An imploding Virginia college may be sitting on the very thing that could save it


Sweet Briar College Campus

Courtesy of Aaron Mahler

Sweet Briar College's campus.

Sweet Briar College may be ignoring a major asset that could be used to save the school from closing - its campus.


On Monday, a local Virginia county attorney filed a lawsuit against Sweet Briar on behalf of the state that could prevent the college from closing following the end of the current semester, as administrators had announced last month.

As part of the exhibits to support the Commonwealth's lawsuit, Amherst County Attorney Ellen Bowyer presented statements from two higher education experts, John W. Gibb and Gen. Charles C. Krulak, who both pointed out how Sweet Briar could use its own campus to save itself.

Even though 27 acres of Sweet Briar's campus is a historic district, the remaining thousands of acres are "of extraordinary value as a potential income-producing asset," according to Gibb, who's managing director of a higher education and real estate financial firm and former chairman of the Wilson College Board of Trustees.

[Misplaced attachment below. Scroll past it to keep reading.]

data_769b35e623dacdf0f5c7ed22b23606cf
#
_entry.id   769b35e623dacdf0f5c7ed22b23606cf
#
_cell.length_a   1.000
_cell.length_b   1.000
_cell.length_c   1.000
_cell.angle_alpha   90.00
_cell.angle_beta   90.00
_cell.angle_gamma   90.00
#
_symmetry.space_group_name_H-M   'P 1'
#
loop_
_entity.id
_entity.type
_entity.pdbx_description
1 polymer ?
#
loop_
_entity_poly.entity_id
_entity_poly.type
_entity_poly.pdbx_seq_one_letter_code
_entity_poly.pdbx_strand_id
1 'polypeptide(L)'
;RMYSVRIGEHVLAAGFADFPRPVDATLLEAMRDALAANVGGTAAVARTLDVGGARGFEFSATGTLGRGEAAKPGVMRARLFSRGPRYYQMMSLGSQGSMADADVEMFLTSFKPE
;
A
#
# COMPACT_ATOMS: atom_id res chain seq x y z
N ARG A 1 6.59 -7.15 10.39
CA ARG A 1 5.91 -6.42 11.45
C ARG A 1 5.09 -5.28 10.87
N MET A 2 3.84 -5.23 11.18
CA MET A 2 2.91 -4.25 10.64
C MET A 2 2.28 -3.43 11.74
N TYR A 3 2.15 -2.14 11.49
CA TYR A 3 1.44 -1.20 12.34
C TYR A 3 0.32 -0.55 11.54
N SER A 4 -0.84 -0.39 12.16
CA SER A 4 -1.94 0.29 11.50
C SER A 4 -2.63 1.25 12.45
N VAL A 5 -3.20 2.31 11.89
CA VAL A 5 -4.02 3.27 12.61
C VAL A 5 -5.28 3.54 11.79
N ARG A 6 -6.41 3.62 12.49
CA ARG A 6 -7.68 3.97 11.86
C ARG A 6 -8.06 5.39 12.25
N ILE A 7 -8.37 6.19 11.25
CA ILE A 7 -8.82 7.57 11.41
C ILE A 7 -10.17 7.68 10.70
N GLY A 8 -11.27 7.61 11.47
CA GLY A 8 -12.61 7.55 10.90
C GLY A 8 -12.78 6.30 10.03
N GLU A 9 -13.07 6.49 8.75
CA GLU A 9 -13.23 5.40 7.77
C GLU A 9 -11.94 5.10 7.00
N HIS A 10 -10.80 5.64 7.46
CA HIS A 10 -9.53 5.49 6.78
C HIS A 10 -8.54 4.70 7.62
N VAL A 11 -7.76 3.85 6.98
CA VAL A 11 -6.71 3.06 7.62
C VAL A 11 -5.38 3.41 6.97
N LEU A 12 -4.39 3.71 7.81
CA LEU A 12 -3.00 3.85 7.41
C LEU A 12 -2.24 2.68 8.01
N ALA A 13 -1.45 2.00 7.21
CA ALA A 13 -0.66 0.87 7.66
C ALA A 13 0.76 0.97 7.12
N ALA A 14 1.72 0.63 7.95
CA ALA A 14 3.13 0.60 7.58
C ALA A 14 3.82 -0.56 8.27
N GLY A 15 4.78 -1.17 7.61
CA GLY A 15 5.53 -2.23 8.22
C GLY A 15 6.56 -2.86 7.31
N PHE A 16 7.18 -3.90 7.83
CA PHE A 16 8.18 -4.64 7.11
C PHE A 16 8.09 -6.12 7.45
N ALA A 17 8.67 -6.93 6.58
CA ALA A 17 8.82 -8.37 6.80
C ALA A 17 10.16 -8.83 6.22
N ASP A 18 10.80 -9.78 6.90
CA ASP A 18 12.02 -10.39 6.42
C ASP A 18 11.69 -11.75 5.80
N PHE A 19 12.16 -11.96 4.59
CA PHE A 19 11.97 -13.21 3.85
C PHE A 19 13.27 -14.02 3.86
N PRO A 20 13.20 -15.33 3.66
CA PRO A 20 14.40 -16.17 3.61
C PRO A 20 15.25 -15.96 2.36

"The possibility of creating a planned residential and/or commercial community on property owned by Sweet Briar College is significant and could result in substantial sums to the College. I strongly recommend that the Saving Sweet Briar Board consider a utilization plan and competitive bid process for the development of land for financial investment," Gibb writes.


Sweet Briar's land "could be used for income from leasehold agreements," according to Krulak, a former commandant of the US Marine Corps and current president of Birmingham-Southern College.

In fact, he pointed out that his college, Birmingham-Southern, has recently looked at establishing a continuing care center on campus for senior citizens. This "income-producing endeavor," he argues, "exemplifies that type of creative thinking learning institutions should engage in while re-tooling their model to meet this new era."

Additionally, this shift could do more for Sweet Briar's long-term survival than just providing a source of income. Monetizing Sweet Briar's campus, Gibb argues, "would have the added benefit of creating increased population density near the college, which could only have a positive impact on enrollment trends for the future."

Sweet Briar College released the following statement about the lawsuit on Tuesday:

Sweet Briar College has the utmost respect for the Office of the County Attorney of Amherst; however, the claims asserted in the County Attorney's Complaint are contrary to well-established Virginia law as expressed by both the General Assembly and the Supreme Court of Virginia. Sweet Briar's counsel engaged in open dialogue with the County Attorney prior to the lawsuit being filed, and although the matter is now in litigation, Sweet Briar will remain receptive to further communications with the County Attorney on all matters as the litigation progresses.


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